– if very little color mixing.
2) Reflected color of objects near-by.
Principle 3 : Principle of Simultaneous Contrast
I became more aware of the importance of the Principle of Simultaneous Contrast in every day life, when my son and I were in a department store to buy him some slacks. In the men’s dept, on the wall were hanging racks of slacks with the same design but different colors.
I had been studying Chevreul’s work, so the words popped out of my mouth: “The wheat golds are the same color. It’s Chevreul’s Contrast and Harmony of Colors.” To his chagrin, I proceeded to tell him about Chevreul’s Principle of Simultaneous Contrast; thus the first rack of wheat gold appears darker than rack two. Whereas rack two of wheat gold appeared lighter when placed near the dark olive green rack. What do you think he did next? Yes, he exchanged the two front wheat gold slacks to prove me wrong.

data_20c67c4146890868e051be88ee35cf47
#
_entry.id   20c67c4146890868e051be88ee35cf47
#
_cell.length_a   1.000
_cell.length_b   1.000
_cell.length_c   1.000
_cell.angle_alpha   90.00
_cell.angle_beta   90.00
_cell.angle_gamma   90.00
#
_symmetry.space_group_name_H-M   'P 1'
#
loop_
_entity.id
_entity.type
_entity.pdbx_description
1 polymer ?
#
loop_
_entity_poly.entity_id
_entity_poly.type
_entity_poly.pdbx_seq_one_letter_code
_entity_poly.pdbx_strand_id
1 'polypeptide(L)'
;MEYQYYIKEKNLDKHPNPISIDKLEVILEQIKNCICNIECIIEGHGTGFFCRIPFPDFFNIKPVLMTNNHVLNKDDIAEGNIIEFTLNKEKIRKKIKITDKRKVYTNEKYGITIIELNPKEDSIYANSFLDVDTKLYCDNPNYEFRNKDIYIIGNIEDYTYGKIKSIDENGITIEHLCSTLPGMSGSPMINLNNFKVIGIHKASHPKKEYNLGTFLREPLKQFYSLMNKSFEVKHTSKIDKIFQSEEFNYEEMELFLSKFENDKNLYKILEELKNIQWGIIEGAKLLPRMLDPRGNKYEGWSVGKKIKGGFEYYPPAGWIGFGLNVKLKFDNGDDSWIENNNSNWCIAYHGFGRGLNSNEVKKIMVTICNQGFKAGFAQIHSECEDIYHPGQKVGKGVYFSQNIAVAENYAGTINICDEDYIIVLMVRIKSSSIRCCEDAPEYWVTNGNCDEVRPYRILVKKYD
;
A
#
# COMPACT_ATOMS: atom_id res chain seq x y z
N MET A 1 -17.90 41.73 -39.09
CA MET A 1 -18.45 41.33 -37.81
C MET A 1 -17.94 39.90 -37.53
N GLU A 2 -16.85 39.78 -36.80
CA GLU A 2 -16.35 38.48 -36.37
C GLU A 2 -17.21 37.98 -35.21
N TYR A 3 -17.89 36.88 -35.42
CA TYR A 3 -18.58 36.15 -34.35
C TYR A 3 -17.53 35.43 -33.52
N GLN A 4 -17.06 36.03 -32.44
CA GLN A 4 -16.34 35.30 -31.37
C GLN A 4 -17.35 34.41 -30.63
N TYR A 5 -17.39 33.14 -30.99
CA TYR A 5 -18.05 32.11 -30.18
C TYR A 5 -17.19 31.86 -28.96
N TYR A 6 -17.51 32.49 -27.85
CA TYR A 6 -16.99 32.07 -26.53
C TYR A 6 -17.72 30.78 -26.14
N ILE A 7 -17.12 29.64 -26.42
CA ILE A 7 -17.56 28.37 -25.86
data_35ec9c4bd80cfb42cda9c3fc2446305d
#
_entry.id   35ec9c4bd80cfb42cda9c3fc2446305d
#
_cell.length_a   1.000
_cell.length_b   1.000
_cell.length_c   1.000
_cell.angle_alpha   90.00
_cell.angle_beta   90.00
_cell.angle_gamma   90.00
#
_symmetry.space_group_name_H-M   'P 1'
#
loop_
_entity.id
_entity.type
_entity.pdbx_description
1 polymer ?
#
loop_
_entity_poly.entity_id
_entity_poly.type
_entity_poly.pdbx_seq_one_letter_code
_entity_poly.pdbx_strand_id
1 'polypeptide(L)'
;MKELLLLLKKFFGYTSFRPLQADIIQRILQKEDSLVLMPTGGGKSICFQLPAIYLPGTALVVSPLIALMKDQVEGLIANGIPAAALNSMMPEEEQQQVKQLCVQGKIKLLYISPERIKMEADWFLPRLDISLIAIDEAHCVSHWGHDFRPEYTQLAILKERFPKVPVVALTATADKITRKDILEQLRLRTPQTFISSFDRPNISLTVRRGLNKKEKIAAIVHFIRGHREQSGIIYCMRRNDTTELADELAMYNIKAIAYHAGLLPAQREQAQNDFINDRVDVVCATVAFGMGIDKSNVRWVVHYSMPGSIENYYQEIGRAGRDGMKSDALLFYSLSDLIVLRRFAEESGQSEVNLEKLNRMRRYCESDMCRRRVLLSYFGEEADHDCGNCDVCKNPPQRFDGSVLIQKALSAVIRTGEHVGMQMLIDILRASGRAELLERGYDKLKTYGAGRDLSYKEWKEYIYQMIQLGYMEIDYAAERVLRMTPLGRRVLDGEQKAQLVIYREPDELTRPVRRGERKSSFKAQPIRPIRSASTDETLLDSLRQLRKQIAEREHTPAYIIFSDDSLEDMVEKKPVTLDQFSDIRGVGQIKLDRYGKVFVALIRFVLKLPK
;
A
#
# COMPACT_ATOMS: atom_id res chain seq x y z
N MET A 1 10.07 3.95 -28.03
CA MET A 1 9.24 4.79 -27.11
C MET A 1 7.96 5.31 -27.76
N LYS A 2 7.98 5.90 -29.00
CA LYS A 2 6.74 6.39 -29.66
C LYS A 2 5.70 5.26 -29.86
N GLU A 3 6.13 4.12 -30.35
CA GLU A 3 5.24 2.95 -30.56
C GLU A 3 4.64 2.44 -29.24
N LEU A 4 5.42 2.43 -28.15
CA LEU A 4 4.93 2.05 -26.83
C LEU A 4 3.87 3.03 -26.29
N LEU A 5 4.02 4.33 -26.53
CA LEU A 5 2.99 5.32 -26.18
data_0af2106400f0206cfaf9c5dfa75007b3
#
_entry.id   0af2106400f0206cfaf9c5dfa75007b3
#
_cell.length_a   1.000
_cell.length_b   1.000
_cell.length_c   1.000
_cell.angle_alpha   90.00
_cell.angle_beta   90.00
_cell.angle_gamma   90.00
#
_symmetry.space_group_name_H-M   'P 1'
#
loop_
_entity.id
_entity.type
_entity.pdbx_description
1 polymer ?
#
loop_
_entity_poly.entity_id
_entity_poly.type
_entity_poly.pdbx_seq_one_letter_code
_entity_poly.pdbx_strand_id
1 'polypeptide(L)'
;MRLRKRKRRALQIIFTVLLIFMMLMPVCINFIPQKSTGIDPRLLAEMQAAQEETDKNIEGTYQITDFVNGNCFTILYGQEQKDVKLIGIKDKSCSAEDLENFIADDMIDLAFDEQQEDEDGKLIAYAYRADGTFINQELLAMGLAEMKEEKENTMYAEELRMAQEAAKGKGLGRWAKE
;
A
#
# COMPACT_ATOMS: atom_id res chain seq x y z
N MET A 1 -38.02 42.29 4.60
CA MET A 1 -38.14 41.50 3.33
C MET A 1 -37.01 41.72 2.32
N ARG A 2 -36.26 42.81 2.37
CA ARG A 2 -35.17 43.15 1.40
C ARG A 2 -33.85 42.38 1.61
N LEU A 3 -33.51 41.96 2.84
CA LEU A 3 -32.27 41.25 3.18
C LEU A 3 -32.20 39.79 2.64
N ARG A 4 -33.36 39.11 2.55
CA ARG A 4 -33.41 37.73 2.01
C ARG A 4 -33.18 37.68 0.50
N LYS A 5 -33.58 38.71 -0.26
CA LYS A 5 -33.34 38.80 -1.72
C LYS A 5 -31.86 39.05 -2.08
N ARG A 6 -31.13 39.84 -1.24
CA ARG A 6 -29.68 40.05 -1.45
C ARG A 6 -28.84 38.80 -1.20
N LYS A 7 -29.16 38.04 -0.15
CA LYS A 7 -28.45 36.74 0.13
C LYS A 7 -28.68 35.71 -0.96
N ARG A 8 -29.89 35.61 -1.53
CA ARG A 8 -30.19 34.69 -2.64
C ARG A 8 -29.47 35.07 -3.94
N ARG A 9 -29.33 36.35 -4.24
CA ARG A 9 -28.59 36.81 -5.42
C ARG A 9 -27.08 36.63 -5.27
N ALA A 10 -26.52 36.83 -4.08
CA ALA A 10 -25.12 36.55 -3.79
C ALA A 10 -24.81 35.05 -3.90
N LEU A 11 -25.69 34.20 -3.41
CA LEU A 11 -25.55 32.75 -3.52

One more note to take into consideration when using this principle: Robert Delaunay described this retinal action set off by vivid colors. It is the juxtaposition, or push-pull effect, at another level that creates a sense of mobility. In the photo above, the brown pushes back. The warm/light colors come forward and the darks/cool colors recede.
Principle 4: Principle of Successive Contrast
Due to contrast level or great difference in values of each of the colors (yellow and blue), the white square Y appears to be brighter in the blue than the white square X in the yellow.
Principle 5: Principle of Complementary Contrast
Complementaries or colors opposite on the color wheel, when placed around or touching together, the colors appear more brilliant. Another word for it is “Color Relationships” or how the colors relate to each other. This example is yellow-green and red violet.
Side by side, the yellow-green is stronger because it is next to its complement and seems to have a “pop out” effect.